Is the South China Sea just a bilateral issue?
China has been always asserting that the South China Sea issue is just a matter between China and the other disputant countries, and that it should be resolved only through direct negotiations between the parties concerned. China has even demanded that, whenever a conflict emerges, disputant countries should conduct "internal exchanges" only with China and refrain from "publicizing" it. Always standing opposed to the "multilateralization" and "internationalization" of the South China Sea issue, China has tried to prevent ASEAN and other regional and international forums from having substantive discussions or statements on this issue, pressurizing, threatening and even "punishing" countries which dared to "publicize" or "internationalize" the issue. As a result, some countries have been compelled to adopt a "tactic of silence" even when China had infringed upon their lawful sovereignty in the South China Sea. China, on its part, has used this to demonstrate that the South China Sea situation was "basically stable" and "under control", in an attempt to forestall and restrict international concern about the issue. In schools, such a behavior is usually called "bullying", but the South China Sea is not a classroom and nations are not primary school pupils.
Clearly, there are sovereignty disputes between coastal states in the South China Sea. But the way these disputes are handled itself always impacts directly common peace and stability, and naturally constitutes a common concern of the region and the international community. That is why there must be stipulations of the United Nations Charter and international law on how to settle disputes and conflicts between nations. That is also why there have been international conferences and agreements on the Israeli-Palestinian conflict, on Korea, on Cyprus, etc.... Certainly, such was also China's understanding when it had pro-actively pushed the Indian-Pakistani dispute over Kashmir in August 2019 toward discussions at the United Nations Security Council. What is unjustifiable, therefore, is the reason for China's constant obstruction to the inclusion of the South China Sea issue in the agenda of the United Nations Security Council and other international forums.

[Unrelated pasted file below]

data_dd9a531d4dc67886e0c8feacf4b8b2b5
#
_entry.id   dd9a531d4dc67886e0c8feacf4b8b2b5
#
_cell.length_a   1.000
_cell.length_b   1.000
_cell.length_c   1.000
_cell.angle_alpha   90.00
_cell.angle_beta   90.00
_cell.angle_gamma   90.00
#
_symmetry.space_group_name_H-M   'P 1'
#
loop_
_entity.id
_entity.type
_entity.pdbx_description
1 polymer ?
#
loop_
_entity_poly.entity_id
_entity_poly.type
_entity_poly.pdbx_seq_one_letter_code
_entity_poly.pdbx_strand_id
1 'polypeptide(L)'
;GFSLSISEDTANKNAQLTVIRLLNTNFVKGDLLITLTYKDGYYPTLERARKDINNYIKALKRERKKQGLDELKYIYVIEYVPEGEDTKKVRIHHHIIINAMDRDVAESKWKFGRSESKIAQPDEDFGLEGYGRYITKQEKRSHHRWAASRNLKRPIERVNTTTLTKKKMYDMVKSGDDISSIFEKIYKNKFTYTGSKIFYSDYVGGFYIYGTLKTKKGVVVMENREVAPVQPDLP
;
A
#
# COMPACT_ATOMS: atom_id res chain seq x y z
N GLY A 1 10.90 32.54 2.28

But the South China Sea is not only related to the issue of sovereignty of coastal states. It is also the fourth largest international sea area of the world, with the most important international maritime and air routes at present. Maintaining and ensuring peace, stability, security, safety and freedom of navigation in and overflight above the South China Sea represent the common interests and responsibility of all countries and the international community, in which ASEAN shoulders a primary obligation. It would be ununderstandable if ASEAN, as a Security Community, could issue a declaration on the situation on the Korean peninsula in Northeast Asia, but were unable to make any statement on the South China Sea - an issue directly related to the sovereignty of many ASEAN member countries and peace and security in Southeast Asia itself. And while the African Union has recently convened a summit for discussions on the Grand Renaissance hydroelectric project, under dispute between Ethiopia and other North African countries, there have been so far not any summit of ASEAN or EAS for exclusive discussions of such an burning and important issue as the South China Sea. Who doesn't want it the most, we may guess.
Nevertheless, it should be noted that China's position has not always been consistent as such. On the contrary, China has even, on many occasions, pro-actively "publicized" and "internationalized" the South China Sea issue by launching propaganda campaigns, trying to influence and persuade governments, political parties, organizations and individuals of various countries to make pro-China declarations in this regard. In fact, China just wants to obstruct the voice of those with positions that differ from China's.
By Tran Minh (VPDF)